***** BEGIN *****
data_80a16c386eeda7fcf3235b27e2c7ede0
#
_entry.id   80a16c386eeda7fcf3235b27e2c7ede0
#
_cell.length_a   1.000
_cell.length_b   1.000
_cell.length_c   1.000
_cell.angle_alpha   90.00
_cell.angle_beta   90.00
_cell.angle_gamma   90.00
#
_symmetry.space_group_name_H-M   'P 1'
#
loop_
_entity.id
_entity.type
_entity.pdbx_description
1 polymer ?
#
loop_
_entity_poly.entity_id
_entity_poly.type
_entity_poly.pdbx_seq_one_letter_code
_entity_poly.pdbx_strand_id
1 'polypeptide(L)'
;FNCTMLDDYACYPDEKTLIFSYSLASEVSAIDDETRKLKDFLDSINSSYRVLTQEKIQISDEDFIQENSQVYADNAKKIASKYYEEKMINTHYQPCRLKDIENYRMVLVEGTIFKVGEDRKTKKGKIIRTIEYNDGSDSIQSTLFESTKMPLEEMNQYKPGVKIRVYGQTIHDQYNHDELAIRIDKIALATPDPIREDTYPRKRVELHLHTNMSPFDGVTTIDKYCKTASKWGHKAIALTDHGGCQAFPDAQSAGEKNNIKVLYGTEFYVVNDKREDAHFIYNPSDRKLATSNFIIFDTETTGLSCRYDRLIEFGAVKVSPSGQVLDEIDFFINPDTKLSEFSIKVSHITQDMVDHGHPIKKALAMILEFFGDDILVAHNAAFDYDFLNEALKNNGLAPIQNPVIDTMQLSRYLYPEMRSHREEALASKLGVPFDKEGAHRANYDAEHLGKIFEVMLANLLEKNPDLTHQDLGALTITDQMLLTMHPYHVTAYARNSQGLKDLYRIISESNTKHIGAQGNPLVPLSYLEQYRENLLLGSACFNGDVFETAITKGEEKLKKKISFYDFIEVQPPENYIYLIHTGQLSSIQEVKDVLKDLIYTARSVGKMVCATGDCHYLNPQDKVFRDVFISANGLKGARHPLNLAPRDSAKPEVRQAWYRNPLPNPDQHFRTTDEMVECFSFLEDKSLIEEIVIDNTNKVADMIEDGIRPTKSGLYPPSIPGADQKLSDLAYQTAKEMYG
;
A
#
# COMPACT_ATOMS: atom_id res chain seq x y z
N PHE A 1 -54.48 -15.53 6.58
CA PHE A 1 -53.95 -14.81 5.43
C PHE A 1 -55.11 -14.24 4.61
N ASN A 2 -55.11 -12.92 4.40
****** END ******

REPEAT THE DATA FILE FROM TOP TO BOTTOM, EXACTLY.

data_80a16c386eeda7fcf3235b27e2c7ede0
#
_entry.id   80a16c386eeda7fcf3235b27e2c7ede0
#
_cell.length_a   1.000
_cell.length_b   1.000
_cell.length_c   1.000
_cell.angle_alpha   90.00
_cell.angle_beta   90.00
_cell.angle_gamma   90.00
#
_symmetry.space_group_name_H-M   'P 1'
#
loop_
_entity.id
_entity.type
_entity.pdbx_description
1 polymer ?
#
loop_
_entity_poly.entity_id
_entity_poly.type
_entity_poly.pdbx_seq_one_letter_code
_entity_poly.pdbx_strand_id
1 'polypeptide(L)'
;FNCTMLDDYACYPDEKTLIFSYSLASEVSAIDDETRKLKDFLDSINSSYRVLTQEKIQISDEDFIQENSQVYADNAKKIASKYYEEKMINTHYQPCRLKDIENYRMVLVEGTIFKVGEDRKTKKGKIIRTIEYNDGSDSIQSTLFESTKMPLEEMNQYKPGVKIRVYGQTIHDQYNHDELAIRIDKIALATPDPIREDTYPRKRVELHLHTNMSPFDGVTTIDKYCKTASKWGHKAIALTDHGGCQAFPDAQSAGEKNNIKVLYGTEFYVVNDKREDAHFIYNPSDRKLATSNFIIFDTETTGLSCRYDRLIEFGAVKVSPSGQVLDEIDFFINPDTKLSEFSIKVSHITQDMVDHGHPIKKALAMILEFFGDDILVAHNAAFDYDFLNEALKNNGLAPIQNPVIDTMQLSRYLYPEMRSHREEALASKLGVPFDKEGAHRANYDAEHLGKIFEVMLANLLEKNPDLTHQDLGALTITDQMLLTMHPYHVTAYARNSQGLKDLYRIISESNTKHIGAQGNPLVPLSYLEQYRENLLLGSACFNGDVFETAITKGEEKLKKKISFYDFIEVQPPENYIYLIHTGQLSSIQEVKDVLKDLIYTARSVGKMVCATGDCHYLNPQDKVFRDVFISANGLKGARHPLNLAPRDSAKPEVRQAWYRNPLPNPDQHFRTTDEMVECFSFLEDKSLIEEIVIDNTNKVADMIEDGIRPTKSGLYPPSIPGADQKLSDLAYQTAKEMYG
;
A
#
# COMPACT_ATOMS: atom_id res chain seq x y z
N PHE A 1 -54.48 -15.53 6.58
CA PHE A 1 -53.95 -14.81 5.43
C PHE A 1 -55.11 -14.24 4.61
N ASN A 2 -55.11 -12.92 4.40